Primary schools nationwide show resilience and creativity in preparing to plant their own spring gardens this March despite school closures
Over 1,600 primary schools and 43,000 primary school children nationwide are showcasing resilience and creativity by preparing to plant their own spring gardens and learning all about fresh, Irish produce, despite school closures.
Agri Aware’s Incredible Edibles programme is a free, healthy eating and growing project that has been running in Irish primary schools for 13 years. Participating schools receive free grow packs that contain everything teachers and students are showing excellent resilience and creativity in finding unique ways of learning all about food origin and fresh, Irish produce through online teaching, while preparing to plant their own spring gardens in March.
One school in Co Wicklow completed a mini-project all about food origin and identifying Irish produce through online learning with their teachers. Wicklow Educate Together National School students put together posters, booklets and a fact file based on where the food in their kitchen fridges and cupboards comes from.
“We researched and learned that some food is grown in Ireland, such as strawberries and potatoes, but foods like bananas are only grown in hot places, like Africa. One pupil told us how their granny milks the cows and uses the milk to make butter and cheese,” said the Third Class students who are taught by Mercedes Russell and Eamonn O’Hanrahan.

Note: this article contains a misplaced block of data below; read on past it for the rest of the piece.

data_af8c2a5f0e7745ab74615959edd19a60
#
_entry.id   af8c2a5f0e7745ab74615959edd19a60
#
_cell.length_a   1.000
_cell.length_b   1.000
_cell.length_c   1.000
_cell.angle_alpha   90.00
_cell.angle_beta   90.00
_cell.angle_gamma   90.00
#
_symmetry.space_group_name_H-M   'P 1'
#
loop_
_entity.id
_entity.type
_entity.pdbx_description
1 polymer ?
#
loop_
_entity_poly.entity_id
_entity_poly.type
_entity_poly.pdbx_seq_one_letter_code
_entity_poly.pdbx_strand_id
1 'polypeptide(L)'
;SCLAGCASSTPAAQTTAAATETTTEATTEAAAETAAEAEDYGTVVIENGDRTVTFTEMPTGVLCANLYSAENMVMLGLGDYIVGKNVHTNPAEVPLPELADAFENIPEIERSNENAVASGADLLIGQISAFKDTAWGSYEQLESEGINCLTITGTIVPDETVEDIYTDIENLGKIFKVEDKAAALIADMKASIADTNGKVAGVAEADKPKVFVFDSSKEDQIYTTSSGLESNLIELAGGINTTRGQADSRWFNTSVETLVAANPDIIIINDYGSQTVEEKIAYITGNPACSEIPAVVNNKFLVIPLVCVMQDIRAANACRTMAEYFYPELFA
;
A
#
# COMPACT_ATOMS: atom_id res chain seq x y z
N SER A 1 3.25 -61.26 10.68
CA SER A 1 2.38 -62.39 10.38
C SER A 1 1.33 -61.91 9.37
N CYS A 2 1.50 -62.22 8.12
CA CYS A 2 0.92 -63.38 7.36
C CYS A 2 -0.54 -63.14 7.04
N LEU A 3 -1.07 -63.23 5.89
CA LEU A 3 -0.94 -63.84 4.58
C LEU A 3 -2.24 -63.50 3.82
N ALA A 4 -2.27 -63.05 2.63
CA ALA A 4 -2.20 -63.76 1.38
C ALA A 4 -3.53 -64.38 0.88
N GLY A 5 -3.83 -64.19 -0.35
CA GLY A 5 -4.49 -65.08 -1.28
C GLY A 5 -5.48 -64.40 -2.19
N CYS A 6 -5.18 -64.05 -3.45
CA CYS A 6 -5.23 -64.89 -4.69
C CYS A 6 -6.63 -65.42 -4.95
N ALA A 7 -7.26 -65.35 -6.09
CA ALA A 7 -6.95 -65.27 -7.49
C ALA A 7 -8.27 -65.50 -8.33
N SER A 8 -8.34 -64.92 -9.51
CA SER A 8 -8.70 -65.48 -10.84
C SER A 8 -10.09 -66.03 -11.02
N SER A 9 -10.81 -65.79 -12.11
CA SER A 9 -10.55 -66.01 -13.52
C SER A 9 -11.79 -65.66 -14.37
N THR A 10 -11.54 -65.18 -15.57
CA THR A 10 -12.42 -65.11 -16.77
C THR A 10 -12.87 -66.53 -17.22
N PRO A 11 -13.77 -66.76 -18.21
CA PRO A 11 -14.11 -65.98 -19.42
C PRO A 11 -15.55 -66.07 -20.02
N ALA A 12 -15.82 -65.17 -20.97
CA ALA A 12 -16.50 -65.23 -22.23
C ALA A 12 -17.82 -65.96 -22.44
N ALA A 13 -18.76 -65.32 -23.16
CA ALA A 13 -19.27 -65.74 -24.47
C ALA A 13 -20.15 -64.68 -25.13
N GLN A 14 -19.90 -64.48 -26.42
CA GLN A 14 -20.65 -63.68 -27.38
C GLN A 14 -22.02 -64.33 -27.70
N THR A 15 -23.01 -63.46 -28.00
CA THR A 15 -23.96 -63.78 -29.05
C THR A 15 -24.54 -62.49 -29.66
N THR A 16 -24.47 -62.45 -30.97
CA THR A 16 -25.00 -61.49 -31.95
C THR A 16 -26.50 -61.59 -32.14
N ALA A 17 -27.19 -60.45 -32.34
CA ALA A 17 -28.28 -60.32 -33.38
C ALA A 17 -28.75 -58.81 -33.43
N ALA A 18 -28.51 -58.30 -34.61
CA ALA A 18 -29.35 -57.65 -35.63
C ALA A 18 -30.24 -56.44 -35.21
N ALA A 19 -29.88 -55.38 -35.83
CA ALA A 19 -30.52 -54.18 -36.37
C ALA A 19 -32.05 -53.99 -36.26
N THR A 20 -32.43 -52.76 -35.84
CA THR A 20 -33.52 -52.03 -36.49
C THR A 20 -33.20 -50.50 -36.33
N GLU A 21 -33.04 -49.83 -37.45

Meanwhile, Fourth Class girls in Scoil Bhride Cailini in Blanchardstown, Dublin also got busy examining the difference between foods grown in Ireland and abroad and the meaning of the Bord Bia Quality Mark.
“One girl found a kiwi and said that it couldn't grow in Ireland because our climate isn't warm enough. Another girl then said that Ireland has the perfect climate for growing lovely carrots though – and she is right,” said the Dublin Fourth Class girls.
Ms Elizabeth Lane’s Junior, Senior, 1st and 2nd classes in Loughfouder National School, Co Kerry have also been examining the difference between processed and unprocessed foods in their kitchens and making posters.
“In our online classes this week we have been talking about the origins of food, how most of our foods come from the farm and the foods that we eat are processed or unprocessed,” said the Kerry students.
Meanwhile, Eileen Murphy’s pre-school class in Apple Tree Farm, Montessori, Goresbridge, Co Kilkenny, who are also taking part in Incredible Edibles, had a video call with a dairy farmer.
“He showed us around his milking parlour. We also read the story of The Little Red Hen which is all about making bread. We also learned that some vegetables grow underground and we eat the roots not the leaves of these vegetables and other vegetables grow overground,” said the pre-school children.
Commenting on the resilience teachers and students partaking in Incredible Edibles are showing, Agri Aware chairman, Alan Jagoe said: “I’d like to commend the teachers and students taking part in Incredible Edibles this year and I’d also like to thank parents for their support of the project in aiding their children take part in online learning.”
“While schools are closed, teachers are showing great commitment to the project by making use of the wealth of free, online resources provided on IncredibleEdibles.ie and sharing them with their students. Teachers are also showing creative and innovative ways of teaching children all about food origin and identifying Irish produce in preparing students to plant their own spring gardens in March.
“I’d also like to remind parents who are engaged in home-schooling at the moment that all Incredible Edibles resources are available to download for free on IncredibleEdibles.ie. They are fully curriculum linked, educational and help reconnect children to the farm to fork process,” said Mr Jagoe.